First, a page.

Mythbusters | August 2018 Hearing Review

Editor’s Note: As reported in The Hearing Review online, Phonak has convened a select group of hearing healthcare experts to provide evidence-based recommendations to hearing care providers on how to better engage family members. The group proposes an audiologic treatment shift from a site-of-lesion focus to a family-centered care perspective as a means of increasing the value of our services and the uptake of hearing devices. This paper is the sixth in a series of several common (mis-)beliefs or myths challenged by the authors. Click here to access Mythbusters #1Mythbusters #2,  Mythbusters #3, Mythbusters #4, and Mythbusters #5.

There are two aspects to this myth, so let’s dive into both.

1) I am already family-centered. If you have already implemented a Family-Centered Care (FCC) approach to hearing care, that’s great. You are delivering gold standard care, backed up by strong evidence. Please pass on the good word and encourage others to do the same. Maybe you could be a mentor for a student or fellow clinician in putting FCC into practice?

The 10-step FCC audit.

The 10-step FCC audit. [Click on image to enlarge text.]

You may also find it beneficial to be the FCC ambassador in your practice. Taking a family-centered approach means that all practice staff members adopt this approach, from the first telephone call with the client right through to ongoing follow-up. Conducting an FCC audit—based on the 10 Recommendations to Implement Family-Centered Care1 (Figure 1)—in your practice could highlight areas of potential improvement or further implementation of FCC.

The practice staff who make the appointment should routinely ask who (and not if someone) will be attending the appointment with your patient. They should also feel comfortable in answering any questions or overcoming reluctance to family-member involvement in all appointments. In busy audiology practices, some staff members may require a little training on why taking an FCC approach is so important.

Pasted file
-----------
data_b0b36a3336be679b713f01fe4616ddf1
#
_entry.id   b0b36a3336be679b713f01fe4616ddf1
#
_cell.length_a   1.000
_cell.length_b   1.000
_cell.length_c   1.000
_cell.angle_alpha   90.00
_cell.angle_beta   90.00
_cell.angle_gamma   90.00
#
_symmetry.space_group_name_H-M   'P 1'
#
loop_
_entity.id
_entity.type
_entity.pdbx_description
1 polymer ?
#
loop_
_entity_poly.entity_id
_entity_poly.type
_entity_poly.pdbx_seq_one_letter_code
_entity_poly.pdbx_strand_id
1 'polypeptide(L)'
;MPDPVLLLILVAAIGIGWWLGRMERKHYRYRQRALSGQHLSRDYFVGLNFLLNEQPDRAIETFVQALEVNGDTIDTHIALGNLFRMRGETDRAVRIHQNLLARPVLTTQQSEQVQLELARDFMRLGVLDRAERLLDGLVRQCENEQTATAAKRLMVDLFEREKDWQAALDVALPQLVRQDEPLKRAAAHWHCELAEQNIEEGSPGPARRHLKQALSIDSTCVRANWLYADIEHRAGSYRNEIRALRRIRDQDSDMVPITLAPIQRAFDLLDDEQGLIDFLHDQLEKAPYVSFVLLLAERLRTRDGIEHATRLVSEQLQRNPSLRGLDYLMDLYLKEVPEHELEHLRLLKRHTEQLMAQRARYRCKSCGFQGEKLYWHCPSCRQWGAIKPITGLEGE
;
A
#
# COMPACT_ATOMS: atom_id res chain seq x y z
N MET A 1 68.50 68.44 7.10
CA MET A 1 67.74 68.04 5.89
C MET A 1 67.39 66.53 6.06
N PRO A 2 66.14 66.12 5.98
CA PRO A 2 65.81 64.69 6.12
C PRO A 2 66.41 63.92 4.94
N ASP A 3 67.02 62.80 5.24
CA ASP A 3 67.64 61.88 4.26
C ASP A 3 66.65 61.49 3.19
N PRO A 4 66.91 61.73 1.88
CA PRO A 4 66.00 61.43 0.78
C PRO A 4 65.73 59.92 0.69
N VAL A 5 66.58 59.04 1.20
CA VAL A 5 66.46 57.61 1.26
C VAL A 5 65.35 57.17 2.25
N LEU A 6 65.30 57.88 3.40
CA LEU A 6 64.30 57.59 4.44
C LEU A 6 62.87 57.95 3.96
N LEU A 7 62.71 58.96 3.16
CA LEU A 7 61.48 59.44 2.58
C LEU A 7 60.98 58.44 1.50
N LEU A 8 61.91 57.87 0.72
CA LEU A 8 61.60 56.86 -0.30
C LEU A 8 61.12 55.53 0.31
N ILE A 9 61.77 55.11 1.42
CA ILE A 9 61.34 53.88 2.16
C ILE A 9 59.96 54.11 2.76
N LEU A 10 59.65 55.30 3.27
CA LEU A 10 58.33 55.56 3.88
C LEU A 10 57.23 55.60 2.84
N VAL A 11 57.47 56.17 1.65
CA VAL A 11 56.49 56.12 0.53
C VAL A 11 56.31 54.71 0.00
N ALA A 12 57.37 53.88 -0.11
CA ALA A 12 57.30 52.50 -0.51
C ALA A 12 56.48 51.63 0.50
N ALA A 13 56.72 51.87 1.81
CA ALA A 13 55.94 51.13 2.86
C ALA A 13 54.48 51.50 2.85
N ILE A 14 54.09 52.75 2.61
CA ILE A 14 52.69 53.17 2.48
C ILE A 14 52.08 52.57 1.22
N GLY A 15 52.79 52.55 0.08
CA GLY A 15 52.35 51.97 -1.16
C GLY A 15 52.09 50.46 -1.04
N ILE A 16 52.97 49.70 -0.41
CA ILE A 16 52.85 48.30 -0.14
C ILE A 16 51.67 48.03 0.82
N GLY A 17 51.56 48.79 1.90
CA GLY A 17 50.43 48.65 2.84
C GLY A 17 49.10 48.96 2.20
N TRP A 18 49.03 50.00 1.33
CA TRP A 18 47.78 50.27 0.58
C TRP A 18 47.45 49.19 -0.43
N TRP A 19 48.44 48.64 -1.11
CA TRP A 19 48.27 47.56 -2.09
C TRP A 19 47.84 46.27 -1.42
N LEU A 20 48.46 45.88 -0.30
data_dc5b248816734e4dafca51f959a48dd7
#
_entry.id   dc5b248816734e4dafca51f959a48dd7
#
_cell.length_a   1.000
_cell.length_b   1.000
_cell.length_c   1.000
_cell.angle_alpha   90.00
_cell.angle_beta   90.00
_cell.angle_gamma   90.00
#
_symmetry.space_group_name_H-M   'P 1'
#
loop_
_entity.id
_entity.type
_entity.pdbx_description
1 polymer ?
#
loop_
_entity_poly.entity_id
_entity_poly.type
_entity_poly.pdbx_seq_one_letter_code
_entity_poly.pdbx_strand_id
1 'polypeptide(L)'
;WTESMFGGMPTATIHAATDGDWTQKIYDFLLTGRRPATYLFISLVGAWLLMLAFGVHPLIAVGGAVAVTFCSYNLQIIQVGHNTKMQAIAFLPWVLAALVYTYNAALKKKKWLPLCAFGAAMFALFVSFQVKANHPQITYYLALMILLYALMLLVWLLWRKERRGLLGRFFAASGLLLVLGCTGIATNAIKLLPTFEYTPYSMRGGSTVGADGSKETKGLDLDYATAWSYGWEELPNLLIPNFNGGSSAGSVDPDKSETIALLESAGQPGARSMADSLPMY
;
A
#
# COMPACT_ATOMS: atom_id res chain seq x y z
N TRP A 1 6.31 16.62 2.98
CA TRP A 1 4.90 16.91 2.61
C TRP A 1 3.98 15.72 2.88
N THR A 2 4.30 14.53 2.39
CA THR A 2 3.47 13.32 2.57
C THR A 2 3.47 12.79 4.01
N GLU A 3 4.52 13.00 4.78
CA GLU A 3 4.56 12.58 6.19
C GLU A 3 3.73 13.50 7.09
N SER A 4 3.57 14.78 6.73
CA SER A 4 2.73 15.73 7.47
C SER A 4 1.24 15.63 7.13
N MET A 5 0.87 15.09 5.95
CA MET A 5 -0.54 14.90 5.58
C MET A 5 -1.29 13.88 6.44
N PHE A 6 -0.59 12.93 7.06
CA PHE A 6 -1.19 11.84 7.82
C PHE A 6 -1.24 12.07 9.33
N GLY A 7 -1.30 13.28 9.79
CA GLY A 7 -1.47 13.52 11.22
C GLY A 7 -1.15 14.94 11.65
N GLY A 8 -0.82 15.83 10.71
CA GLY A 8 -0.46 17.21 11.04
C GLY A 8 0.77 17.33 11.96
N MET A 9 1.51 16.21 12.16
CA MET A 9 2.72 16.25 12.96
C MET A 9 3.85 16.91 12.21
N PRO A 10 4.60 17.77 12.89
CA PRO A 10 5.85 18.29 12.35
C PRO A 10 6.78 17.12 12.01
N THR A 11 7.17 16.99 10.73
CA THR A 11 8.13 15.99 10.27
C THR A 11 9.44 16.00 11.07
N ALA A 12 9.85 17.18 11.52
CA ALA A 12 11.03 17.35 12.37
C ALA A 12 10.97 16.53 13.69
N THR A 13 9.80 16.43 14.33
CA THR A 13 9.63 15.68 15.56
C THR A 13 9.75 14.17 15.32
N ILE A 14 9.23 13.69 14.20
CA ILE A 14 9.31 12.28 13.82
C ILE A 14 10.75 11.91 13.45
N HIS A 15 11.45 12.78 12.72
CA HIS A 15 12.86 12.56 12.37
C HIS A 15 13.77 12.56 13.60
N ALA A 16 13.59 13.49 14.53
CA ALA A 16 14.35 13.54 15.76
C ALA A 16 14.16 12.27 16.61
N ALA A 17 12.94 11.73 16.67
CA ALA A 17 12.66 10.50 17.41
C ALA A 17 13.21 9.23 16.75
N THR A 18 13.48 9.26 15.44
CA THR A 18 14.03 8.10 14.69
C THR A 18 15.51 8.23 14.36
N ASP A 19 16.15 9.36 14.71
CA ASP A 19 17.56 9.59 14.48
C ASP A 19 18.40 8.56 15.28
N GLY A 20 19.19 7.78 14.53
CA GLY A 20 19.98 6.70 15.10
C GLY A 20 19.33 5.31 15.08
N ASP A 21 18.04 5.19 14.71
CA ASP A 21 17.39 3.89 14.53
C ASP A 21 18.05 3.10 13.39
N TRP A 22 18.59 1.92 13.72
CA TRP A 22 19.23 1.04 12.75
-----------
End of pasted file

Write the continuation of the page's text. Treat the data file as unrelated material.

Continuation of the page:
During your FCC audit, you could also assess the forms and self-report questionnaires being used in your practice. Look at your case history form. Is it family-centered? Look at the self-report questionnaires to see if the perspectives of patients and family members are both represented. Do you use a form to record goal-setting, and if so, does it record the family member’s communication goals? Setting goals with everyone involved means that subsequent decision-making is also easier, as there is buy-in and involvement from all. By recording these goals separately for both the client and their family members, you can address them during follow-up appointments too and assess their attainment. The input from the family member can help to ensure the chosen rehabilitation program has been successful.

On an organizational aspect, not only should your waiting and consultation rooms be family member-friendly, but FCC should also be a regular topic on your team meeting agenda. It is also beneficial to record in your client management or appointment system if a family member was present during each appointment.

If you or your practice haven’t yet fully adopted an FCC approach, you are not alone. A team of researchers recently filmed and analyzed 62 initial hearing assessment appointments that involved an adult client aged 55 years or older.2 Of these, 17 (27%) appointments had a family member present. This is in line with other research3 that concluded less than 30% of appointments had a family member present. So the first step is to ensure that everyone involved in setting up appointments makes sure that the expectation of family-member involvement was established from the start.